Friday, December 12, 2008

DOT: Gasoline Demand Increases in October

by Bill McBride on 12/12/2008 01:24:00 PM

The Dept of Transportation reports on U.S. Traffic Volume Trends:

Travel on all roads and streets changed by -3.5% (-9.0 billion vehicle miles) for October 2008 as compared with October 2007. Travel for the month is estimated to be 249.7 billion vehicle miles.
Vehicle Miles Driven Click on graph for larger image in new window.

This graph shows the annual change in the rolling 12 month average of U.S. vehicles miles driven through October (from DOT). The number of U.S. vehicle miles driven has fallen off a cliff with high gasoline prices, rising unemployment and an overall weaker economy. Note: the rolling 12 month average is used to remove noise and seasonality.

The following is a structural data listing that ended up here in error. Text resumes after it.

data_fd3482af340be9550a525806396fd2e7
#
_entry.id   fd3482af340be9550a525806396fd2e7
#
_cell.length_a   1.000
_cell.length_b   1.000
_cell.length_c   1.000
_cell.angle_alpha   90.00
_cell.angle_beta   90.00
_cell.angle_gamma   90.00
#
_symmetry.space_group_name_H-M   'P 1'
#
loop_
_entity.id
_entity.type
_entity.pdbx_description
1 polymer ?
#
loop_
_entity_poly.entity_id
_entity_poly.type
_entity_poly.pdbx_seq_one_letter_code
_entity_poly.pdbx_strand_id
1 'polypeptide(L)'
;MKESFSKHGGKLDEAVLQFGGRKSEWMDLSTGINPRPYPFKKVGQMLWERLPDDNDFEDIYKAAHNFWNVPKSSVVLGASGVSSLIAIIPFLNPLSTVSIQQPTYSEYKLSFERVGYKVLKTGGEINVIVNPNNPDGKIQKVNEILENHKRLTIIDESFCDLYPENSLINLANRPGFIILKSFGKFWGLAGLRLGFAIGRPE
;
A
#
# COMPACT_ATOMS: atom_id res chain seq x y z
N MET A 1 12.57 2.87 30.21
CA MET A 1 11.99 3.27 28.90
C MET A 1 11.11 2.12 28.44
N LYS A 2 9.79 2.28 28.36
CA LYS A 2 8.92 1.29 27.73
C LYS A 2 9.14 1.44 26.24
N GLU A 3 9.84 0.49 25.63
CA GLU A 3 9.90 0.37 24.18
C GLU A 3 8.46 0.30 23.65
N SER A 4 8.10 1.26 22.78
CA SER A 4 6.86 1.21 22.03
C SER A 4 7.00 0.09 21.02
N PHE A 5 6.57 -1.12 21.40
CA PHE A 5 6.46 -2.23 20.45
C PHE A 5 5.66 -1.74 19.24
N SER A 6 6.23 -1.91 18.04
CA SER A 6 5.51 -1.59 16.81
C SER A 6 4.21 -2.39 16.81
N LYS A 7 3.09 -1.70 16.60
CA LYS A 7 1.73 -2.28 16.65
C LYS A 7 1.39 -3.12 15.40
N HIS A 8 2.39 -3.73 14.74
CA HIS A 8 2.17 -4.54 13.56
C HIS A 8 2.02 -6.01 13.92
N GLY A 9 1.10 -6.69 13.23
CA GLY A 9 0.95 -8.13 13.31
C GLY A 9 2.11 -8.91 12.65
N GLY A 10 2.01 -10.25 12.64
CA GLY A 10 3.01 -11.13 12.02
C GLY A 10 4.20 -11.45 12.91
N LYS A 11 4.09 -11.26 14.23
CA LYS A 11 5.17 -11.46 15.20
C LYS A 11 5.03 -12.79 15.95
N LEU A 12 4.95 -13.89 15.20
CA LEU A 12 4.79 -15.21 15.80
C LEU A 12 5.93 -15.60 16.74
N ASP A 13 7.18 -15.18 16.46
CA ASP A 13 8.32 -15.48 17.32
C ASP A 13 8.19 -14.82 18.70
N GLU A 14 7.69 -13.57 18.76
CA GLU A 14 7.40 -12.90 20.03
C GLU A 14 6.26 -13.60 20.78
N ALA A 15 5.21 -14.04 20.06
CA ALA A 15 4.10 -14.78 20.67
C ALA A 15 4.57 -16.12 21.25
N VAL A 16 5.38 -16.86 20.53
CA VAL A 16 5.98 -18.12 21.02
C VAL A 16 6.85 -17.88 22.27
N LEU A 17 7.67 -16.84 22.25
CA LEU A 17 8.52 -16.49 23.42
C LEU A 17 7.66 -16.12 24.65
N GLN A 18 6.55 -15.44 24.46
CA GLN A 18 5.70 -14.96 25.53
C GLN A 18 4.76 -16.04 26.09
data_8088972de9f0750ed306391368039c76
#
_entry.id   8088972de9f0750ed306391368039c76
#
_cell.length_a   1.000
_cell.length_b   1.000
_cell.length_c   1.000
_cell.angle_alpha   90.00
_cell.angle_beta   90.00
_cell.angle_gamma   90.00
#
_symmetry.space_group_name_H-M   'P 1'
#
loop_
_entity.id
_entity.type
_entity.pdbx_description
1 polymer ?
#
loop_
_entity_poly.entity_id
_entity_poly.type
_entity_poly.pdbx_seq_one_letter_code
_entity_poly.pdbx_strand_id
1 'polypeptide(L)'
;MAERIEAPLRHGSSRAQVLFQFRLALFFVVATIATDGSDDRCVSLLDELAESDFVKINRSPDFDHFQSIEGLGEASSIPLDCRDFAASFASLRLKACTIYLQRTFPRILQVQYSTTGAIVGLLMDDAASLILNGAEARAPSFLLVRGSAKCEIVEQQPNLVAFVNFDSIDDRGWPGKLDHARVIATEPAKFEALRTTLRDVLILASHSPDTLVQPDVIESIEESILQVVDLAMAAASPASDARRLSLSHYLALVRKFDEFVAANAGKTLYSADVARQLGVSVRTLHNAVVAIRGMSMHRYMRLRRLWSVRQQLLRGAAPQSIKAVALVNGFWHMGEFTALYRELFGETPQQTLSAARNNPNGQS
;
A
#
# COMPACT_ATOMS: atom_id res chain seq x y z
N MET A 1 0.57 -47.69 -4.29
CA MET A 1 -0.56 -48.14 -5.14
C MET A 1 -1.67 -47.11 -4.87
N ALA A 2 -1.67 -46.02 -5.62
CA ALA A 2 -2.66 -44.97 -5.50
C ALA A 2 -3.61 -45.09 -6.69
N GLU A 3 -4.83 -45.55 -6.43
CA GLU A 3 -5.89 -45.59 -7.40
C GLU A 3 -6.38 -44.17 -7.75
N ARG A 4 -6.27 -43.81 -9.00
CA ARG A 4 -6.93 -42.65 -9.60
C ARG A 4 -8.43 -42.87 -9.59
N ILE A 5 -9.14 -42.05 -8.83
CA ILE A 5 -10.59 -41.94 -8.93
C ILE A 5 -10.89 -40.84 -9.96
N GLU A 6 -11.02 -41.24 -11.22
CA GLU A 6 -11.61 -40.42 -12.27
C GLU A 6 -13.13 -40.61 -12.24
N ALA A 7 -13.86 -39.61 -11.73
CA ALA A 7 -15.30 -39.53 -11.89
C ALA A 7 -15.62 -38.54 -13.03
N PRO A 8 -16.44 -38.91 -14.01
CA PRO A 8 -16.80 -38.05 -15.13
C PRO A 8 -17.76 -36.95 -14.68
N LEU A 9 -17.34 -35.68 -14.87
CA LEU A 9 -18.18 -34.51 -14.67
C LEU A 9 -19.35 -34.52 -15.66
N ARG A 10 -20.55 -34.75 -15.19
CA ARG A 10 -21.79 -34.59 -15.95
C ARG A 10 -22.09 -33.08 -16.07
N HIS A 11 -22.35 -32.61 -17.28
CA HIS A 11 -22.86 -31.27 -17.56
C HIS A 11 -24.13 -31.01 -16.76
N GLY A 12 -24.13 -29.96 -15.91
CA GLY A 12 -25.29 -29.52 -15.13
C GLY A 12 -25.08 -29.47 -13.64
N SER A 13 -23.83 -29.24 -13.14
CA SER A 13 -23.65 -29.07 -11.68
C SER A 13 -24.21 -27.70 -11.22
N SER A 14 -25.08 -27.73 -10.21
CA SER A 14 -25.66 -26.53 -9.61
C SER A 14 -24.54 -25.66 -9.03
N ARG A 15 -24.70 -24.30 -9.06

By this measure, vehicle miles driven are off 3.4% YoY, and the decline in miles driven is worse than during the early '70s oil crisis - and about the same as the 1979-1980 declines. Miles driven in October 2008 were 3.5% less than October 2007, however miles driven were up sharply from September. (Note: the usual pattern is for miles driven to increase from September to October by about 2.5%, however this October miles were up over 7% due to lower gasoline prices)

Gasoline PricesThe second graph shows the weekly U.S. gasoline prices from the EIA through Dec 1st. This shows that gasoline prices really started to decline in October (still high in September). So we have been waiting for the October and November vehicle mile reports to see the impact of sharply lower gasoline prices.

As I noted in my thoughts on oil, I expected vehicle miles to start increasing again with lower prices. I believe the impact of price declines on driving behavior will more than offset higher unemployment and the weaker economy. This report suggests that view is correct.